G10 Letter to Commission on REPowerEU

Energy transition| Europe in transition

Frans Timmermans
Executive Vice-President for the European Green Deal, European Commission

With copy to:

Diederik Samsom
Head of Cabinet, Cabinet of Executive Vice-President Frans Timmermans, European Commission

Brussels, 13/16th May 2022

Re: REPowerEU package and environmental roll-back

Dear Executive Vice-President,

We are writing to you at this late hour of the week, in advance of the publication of the REPowerEU package on 18th May. We strongly support accelerating renewables as part of the EU’s response to Russia’s war in Ukraine, but also we want to share with you deep misgivings about some of the measures suggested.

Failure to push back on false arguments, failure to stick to the European Green Deal, and advancing the wrong measures in the REPowerEU that would allow a roll-back of environmental regulation, ignore citizen voices by sidestepping consultation, and focusing on renewables in protected areas when there are clearly so many better opportunities will together lead to a major public outcry and be fundamentally counter- productive. We call on you to take these points seriously and ensure that the REPowerEU does not undermine the EGD and the hope that citizens see in the EGD and the European Project.

We wish to share both our support for progress and our constructive and critically important recommendations in areas of major concern:

1. We fully recognise and support the need for urgent acceleration of investments in renewable energy, in energy efficiency and the circular economy to support energy independence from Russia and to progress on the fossil fuels phase-out, reduce prices and strengthen resilience to price fluctuations and scarcity of resources.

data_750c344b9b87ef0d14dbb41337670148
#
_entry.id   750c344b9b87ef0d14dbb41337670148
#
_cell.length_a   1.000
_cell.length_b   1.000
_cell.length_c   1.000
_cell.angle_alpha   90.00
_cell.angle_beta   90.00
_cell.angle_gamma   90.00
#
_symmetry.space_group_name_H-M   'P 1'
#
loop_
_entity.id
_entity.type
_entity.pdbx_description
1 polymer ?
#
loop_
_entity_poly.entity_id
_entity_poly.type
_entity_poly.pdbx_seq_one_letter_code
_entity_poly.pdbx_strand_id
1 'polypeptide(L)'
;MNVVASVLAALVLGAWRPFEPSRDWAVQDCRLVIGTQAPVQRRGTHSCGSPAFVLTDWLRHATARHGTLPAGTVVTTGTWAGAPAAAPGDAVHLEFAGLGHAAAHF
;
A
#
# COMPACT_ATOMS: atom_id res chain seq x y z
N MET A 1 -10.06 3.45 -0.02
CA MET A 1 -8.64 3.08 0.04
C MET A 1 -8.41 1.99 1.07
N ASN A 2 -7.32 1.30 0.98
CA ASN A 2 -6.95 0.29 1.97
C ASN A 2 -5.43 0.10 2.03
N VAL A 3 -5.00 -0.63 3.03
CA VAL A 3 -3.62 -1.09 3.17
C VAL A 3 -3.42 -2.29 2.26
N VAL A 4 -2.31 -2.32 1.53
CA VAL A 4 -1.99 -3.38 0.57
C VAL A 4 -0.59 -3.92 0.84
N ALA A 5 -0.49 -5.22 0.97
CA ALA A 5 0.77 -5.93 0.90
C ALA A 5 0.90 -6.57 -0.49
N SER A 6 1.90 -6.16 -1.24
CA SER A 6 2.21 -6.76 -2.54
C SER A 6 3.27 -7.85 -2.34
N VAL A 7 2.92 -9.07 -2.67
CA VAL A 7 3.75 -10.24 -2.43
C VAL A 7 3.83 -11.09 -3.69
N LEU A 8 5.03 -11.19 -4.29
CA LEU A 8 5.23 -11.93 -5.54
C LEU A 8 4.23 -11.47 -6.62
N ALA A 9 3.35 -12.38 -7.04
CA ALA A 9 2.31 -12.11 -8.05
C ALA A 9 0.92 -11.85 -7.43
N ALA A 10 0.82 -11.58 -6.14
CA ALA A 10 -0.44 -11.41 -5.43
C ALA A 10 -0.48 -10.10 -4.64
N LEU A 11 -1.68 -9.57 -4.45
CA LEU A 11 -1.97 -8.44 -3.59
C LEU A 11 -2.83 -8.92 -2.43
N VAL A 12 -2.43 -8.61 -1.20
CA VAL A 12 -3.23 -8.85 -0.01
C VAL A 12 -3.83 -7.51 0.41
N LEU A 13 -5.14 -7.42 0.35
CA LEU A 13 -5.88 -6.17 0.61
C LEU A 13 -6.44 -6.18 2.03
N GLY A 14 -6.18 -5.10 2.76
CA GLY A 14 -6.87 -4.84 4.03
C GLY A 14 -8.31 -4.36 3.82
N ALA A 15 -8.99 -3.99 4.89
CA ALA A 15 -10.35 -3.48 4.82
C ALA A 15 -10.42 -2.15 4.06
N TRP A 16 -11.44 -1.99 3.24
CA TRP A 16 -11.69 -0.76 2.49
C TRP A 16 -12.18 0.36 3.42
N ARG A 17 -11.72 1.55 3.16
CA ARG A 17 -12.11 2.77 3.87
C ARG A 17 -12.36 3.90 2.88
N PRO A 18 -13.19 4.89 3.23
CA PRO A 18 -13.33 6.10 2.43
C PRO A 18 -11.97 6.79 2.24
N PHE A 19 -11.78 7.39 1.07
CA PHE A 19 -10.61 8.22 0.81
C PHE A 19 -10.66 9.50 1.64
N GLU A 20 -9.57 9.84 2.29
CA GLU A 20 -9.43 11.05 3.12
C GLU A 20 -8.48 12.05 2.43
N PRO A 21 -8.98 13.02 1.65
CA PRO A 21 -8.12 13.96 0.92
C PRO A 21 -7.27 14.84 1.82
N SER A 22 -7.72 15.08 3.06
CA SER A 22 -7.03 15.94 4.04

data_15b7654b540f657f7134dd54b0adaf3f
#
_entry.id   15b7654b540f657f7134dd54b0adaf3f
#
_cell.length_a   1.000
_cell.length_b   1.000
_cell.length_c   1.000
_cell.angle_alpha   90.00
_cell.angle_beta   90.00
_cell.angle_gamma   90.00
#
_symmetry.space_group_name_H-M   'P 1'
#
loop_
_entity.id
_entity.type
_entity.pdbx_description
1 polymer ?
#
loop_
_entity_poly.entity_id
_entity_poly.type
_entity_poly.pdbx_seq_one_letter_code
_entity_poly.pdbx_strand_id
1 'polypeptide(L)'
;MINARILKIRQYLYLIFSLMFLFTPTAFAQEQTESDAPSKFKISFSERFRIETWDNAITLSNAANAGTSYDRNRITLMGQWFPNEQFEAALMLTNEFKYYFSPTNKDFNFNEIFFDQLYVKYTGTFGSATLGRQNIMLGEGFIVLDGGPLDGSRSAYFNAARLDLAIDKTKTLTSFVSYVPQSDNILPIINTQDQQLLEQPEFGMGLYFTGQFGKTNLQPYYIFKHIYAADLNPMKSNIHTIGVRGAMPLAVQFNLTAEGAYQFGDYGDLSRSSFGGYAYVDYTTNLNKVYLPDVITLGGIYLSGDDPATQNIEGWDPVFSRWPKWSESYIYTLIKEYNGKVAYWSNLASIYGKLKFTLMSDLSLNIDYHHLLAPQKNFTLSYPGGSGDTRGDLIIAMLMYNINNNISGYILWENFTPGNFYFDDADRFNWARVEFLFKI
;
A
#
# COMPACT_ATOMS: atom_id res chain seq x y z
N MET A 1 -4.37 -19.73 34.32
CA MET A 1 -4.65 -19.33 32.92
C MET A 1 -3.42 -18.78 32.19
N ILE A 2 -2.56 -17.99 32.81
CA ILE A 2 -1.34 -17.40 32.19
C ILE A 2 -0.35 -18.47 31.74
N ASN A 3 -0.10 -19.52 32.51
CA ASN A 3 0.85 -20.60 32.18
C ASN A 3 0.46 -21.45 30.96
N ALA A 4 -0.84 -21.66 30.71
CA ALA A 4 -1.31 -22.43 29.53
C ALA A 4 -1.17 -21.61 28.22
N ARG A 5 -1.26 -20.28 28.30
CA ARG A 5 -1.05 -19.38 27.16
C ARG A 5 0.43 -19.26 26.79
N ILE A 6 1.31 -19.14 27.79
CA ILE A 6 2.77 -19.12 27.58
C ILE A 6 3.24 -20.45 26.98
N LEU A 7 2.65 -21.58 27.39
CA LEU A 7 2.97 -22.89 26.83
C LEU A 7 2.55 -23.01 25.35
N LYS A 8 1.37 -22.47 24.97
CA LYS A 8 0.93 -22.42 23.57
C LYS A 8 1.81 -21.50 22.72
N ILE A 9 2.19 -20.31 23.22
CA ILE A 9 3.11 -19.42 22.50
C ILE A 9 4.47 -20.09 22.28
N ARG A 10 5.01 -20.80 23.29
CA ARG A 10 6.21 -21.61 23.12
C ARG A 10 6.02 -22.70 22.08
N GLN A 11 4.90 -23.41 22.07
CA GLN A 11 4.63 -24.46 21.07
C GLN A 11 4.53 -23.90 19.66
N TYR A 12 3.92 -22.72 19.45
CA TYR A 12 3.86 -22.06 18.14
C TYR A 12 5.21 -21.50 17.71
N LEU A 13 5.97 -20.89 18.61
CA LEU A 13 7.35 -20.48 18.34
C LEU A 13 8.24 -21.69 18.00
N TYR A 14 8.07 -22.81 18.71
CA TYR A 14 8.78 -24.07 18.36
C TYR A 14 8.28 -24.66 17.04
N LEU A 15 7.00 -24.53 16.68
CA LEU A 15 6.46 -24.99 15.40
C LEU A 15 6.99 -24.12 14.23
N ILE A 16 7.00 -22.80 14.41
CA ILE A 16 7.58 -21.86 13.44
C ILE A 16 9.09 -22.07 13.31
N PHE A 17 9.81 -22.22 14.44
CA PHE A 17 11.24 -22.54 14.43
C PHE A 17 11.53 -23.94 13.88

2. The way forward has to be a positive agenda of speed and scale of deployment of solar and wind renewables, with major opportunities around the improved spatial planning in go-to areas. This should be done through removing bureaucratic barriers, not weakening environmental protection legislation. The focus should be on the urban and industrial areas first and then on EU land and sea outside of protected areas. “Go to” areas are important but these must be very well defined in a democratic process.

3. The biodiversity and climate crisis can and must be addressed together. Biodiversity and nature protection and restoration are as important climate tools as renewable energies: the combination of RES and nature protection is the best chance we have to achieve climate neutrality.

4. The rule of law and existing environmental legislation remains key and is not an obstacle to progress. The EU has spent five decades creating a body of environmental and health protections, a reputation for being a region where the rule of law counts, and where citizen engagement is a key part of the process that also supports the legitimacy of EU institutions, decision-making and democracy. It is deeply surprising that weakening environmental protections are proposed in the REPowerEU even though the obstacles to renewables roll-out lie elsewhere.

5. The existing environmental legislation must continue to apply – fully and in all areas. The assessments are important safeguards. Planning is key and needs to be streamlined.